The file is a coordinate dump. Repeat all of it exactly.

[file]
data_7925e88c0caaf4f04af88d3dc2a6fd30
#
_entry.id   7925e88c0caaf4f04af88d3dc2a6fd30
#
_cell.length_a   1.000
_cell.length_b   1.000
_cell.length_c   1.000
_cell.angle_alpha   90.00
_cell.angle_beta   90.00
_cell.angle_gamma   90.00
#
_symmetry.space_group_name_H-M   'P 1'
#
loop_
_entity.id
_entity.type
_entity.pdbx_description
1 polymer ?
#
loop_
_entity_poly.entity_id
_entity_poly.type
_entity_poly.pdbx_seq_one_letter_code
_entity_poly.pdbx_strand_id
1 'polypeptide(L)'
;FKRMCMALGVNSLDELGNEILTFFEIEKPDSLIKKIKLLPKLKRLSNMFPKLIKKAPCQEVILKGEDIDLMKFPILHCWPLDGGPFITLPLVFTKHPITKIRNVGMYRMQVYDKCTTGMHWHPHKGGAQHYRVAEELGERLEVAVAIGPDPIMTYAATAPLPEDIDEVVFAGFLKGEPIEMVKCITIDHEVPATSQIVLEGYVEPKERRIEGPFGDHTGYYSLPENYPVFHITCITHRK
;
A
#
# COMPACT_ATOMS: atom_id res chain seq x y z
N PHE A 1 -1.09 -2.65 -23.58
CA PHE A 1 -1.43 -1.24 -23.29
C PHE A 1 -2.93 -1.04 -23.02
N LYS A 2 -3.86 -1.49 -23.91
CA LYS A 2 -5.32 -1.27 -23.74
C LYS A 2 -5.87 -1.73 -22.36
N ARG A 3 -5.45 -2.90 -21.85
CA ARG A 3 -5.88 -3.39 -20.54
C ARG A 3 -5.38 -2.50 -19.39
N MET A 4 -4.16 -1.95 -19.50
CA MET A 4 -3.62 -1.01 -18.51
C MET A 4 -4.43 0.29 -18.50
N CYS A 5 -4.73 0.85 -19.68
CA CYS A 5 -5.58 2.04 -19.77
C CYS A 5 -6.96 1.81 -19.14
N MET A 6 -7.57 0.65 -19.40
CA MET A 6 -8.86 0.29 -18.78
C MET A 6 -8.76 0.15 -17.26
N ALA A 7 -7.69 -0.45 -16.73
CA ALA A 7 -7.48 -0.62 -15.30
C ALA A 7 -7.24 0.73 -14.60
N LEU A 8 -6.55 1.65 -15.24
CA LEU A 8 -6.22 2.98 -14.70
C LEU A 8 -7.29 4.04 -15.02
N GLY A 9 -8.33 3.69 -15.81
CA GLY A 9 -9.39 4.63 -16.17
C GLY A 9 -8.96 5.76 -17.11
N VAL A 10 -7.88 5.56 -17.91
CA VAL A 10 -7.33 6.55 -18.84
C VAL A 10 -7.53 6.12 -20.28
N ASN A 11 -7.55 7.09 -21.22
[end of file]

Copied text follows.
data_7925e88c0caaf4f04af88d3dc2a6fd30
#
_entry.id   7925e88c0caaf4f04af88d3dc2a6fd30
#
_cell.length_a   1.000
_cell.length_b   1.000
_cell.length_c   1.000
_cell.angle_alpha   90.00
_cell.angle_beta   90.00
_cell.angle_gamma   90.00
#
_symmetry.space_group_name_H-M   'P 1'
#
loop_
_entity.id
_entity.type
_entity.pdbx_description
1 polymer ?
#
loop_
_entity_poly.entity_id
_entity_poly.type
_entity_poly.pdbx_seq_one_letter_code
_entity_poly.pdbx_strand_id
1 'polypeptide(L)'
;FKRMCMALGVNSLDELGNEILTFFEIEKPDSLIKKIKLLPKLKRLSNMFPKLIKKAPCQEVILKGEDIDLMKFPILHCWPLDGGPFITLPLVFTKHPITKIRNVGMYRMQVYDKCTTGMHWHPHKGGAQHYRVAEELGERLEVAVAIGPDPIMTYAATAPLPEDIDEVVFAGFLKGEPIEMVKCITIDHEVPATSQIVLEGYVEPKERRIEGPFGDHTGYYSLPENYPVFHITCITHRK
;
A
#
# COMPACT_ATOMS: atom_id res chain seq x y z
N PHE A 1 -1.09 -2.65 -23.58
CA PHE A 1 -1.43 -1.24 -23.29
C PHE A 1 -2.93 -1.04 -23.02
N LYS A 2 -3.86 -1.49 -23.91
CA LYS A 2 -5.32 -1.27 -23.74
C LYS A 2 -5.87 -1.73 -22.36
N ARG A 3 -5.45 -2.90 -21.85
CA ARG A 3 -5.88 -3.39 -20.54
C ARG A 3 -5.38 -2.50 -19.39
N MET A 4 -4.16 -1.95 -19.50
CA MET A 4 -3.62 -1.01 -18.51
C MET A 4 -4.43 0.29 -18.50
N CYS A 5 -4.73 0.85 -19.68
CA CYS A 5 -5.58 2.04 -19.77
C CYS A 5 -6.96 1.81 -19.14
N MET A 6 -7.57 0.65 -19.40
CA MET A 6 -8.86 0.29 -18.78
C MET A 6 -8.76 0.15 -17.26
N ALA A 7 -7.69 -0.45 -16.73
CA ALA A 7 -7.48 -0.62 -15.30
C ALA A 7 -7.24 0.73 -14.60
N LEU A 8 -6.55 1.65 -15.24
CA LEU A 8 -6.22 2.98 -14.70
C LEU A 8 -7.29 4.04 -15.02
N GLY A 9 -8.33 3.69 -15.81
CA GLY A 9 -9.39 4.63 -16.17
C GLY A 9 -8.96 5.76 -17.11
N VAL A 10 -7.88 5.56 -17.91
CA VAL A 10 -7.33 6.55 -18.84
C VAL A 10 -7.53 6.12 -20.28
N ASN A 11 -7.55 7.09 -21.22